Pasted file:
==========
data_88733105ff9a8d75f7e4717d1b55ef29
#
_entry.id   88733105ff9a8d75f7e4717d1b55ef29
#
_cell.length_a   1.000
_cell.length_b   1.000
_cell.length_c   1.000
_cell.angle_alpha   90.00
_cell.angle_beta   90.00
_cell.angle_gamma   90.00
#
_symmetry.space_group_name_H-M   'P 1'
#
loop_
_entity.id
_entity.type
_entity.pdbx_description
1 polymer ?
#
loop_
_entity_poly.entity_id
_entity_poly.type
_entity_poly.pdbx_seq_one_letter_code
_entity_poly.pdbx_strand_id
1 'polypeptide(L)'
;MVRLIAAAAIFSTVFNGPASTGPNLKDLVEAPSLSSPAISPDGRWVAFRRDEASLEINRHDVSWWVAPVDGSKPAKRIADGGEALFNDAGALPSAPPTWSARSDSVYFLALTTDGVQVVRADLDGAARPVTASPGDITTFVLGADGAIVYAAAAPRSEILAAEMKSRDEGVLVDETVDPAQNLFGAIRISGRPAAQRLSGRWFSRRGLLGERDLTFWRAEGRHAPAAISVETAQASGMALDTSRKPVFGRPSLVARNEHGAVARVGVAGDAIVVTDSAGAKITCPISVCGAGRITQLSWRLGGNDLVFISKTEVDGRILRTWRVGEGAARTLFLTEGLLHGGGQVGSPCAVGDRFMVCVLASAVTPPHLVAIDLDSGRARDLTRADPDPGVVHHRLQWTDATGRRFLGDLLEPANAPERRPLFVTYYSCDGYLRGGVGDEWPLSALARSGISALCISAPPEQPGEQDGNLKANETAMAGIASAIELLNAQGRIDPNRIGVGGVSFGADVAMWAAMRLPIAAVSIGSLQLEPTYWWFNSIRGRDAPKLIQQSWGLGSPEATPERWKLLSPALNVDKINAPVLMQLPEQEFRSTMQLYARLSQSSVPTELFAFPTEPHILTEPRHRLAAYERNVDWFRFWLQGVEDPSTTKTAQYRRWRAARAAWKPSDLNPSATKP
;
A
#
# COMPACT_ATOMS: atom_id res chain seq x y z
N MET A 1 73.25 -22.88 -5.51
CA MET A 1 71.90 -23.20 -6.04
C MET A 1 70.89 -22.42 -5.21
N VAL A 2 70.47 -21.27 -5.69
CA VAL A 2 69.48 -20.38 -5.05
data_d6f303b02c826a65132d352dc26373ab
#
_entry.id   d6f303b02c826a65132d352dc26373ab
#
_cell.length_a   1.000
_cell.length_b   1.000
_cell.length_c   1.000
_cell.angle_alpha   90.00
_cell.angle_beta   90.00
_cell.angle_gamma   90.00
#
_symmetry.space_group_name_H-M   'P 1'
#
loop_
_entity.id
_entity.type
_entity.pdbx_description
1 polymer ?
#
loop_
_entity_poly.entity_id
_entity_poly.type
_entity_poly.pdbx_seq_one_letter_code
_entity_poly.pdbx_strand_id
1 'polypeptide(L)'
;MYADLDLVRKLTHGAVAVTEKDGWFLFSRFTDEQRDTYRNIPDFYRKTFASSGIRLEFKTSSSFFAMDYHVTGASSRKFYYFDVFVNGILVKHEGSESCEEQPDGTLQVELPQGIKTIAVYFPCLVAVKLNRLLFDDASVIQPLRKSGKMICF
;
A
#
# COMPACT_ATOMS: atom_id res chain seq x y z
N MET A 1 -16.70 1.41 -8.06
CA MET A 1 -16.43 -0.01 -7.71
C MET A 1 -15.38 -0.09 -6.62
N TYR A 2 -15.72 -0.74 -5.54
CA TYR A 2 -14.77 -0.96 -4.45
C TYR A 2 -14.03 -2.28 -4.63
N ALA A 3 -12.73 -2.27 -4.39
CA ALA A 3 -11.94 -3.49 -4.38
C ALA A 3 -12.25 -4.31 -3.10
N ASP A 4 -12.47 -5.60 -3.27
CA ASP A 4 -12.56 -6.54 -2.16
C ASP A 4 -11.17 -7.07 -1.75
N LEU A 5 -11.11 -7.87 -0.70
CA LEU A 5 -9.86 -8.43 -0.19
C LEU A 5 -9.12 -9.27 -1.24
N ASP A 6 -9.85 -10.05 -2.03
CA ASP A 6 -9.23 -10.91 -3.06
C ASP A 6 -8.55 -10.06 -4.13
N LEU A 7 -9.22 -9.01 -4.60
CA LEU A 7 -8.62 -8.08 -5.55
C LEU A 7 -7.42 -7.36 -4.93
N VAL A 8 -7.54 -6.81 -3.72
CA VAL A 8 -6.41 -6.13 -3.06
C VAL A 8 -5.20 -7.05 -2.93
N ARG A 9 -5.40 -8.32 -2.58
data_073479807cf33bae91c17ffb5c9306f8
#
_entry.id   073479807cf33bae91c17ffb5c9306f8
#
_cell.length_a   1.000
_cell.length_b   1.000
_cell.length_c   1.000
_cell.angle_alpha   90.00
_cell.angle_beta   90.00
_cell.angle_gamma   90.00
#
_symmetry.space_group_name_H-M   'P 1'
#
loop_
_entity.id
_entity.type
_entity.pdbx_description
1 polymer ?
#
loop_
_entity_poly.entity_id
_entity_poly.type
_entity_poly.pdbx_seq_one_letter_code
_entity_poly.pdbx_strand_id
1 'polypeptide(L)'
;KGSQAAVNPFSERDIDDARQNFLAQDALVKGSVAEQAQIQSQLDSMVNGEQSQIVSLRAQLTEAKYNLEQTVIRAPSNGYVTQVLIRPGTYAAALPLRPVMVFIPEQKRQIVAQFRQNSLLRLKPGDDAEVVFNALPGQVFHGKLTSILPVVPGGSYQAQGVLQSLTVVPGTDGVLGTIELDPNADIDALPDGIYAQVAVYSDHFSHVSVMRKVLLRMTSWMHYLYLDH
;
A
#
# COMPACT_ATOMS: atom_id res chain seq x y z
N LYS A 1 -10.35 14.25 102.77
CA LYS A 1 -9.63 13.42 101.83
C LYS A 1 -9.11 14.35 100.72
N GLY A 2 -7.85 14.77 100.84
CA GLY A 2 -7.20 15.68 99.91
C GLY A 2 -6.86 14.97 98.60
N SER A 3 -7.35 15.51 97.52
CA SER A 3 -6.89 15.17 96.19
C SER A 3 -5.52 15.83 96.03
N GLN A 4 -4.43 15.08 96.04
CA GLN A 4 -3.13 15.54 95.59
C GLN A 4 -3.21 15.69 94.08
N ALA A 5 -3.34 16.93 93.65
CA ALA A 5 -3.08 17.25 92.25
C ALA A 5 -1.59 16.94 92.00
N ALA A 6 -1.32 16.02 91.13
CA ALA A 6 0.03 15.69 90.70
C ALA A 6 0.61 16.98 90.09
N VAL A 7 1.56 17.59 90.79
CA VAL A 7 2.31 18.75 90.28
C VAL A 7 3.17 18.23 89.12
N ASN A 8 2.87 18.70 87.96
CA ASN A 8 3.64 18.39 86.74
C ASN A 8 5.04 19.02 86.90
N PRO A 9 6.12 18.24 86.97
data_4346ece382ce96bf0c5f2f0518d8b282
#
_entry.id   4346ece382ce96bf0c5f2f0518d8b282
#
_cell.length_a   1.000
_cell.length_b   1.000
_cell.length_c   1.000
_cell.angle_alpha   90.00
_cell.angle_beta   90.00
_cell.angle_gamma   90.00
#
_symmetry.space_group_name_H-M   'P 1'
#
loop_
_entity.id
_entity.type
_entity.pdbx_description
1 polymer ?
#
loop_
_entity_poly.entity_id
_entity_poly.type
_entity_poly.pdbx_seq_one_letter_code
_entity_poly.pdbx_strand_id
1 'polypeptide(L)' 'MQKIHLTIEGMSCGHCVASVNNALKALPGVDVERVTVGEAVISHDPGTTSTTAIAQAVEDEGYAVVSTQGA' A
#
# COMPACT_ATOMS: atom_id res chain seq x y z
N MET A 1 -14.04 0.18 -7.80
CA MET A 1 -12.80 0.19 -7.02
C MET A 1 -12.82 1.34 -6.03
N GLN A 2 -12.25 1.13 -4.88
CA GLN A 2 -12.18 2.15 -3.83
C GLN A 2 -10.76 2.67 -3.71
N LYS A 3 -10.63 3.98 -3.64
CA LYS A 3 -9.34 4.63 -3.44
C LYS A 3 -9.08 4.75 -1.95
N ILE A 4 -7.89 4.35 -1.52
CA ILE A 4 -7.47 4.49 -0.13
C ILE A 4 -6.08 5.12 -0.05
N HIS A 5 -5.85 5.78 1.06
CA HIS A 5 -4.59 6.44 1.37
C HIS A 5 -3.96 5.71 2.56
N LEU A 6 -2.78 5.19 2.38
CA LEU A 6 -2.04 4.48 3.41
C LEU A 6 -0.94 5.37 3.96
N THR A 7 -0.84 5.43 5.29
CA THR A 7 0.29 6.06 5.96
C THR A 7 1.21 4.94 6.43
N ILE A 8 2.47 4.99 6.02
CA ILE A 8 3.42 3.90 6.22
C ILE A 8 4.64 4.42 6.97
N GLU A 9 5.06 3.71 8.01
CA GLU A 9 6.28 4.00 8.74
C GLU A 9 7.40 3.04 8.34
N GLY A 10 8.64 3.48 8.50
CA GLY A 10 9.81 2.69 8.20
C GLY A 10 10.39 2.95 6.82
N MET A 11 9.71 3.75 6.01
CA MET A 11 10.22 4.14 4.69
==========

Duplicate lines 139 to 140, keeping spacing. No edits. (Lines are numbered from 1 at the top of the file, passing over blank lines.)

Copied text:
N VAL A 7 1.56 17.59 90.79
CA VAL A 7 2.31 18.75 90.28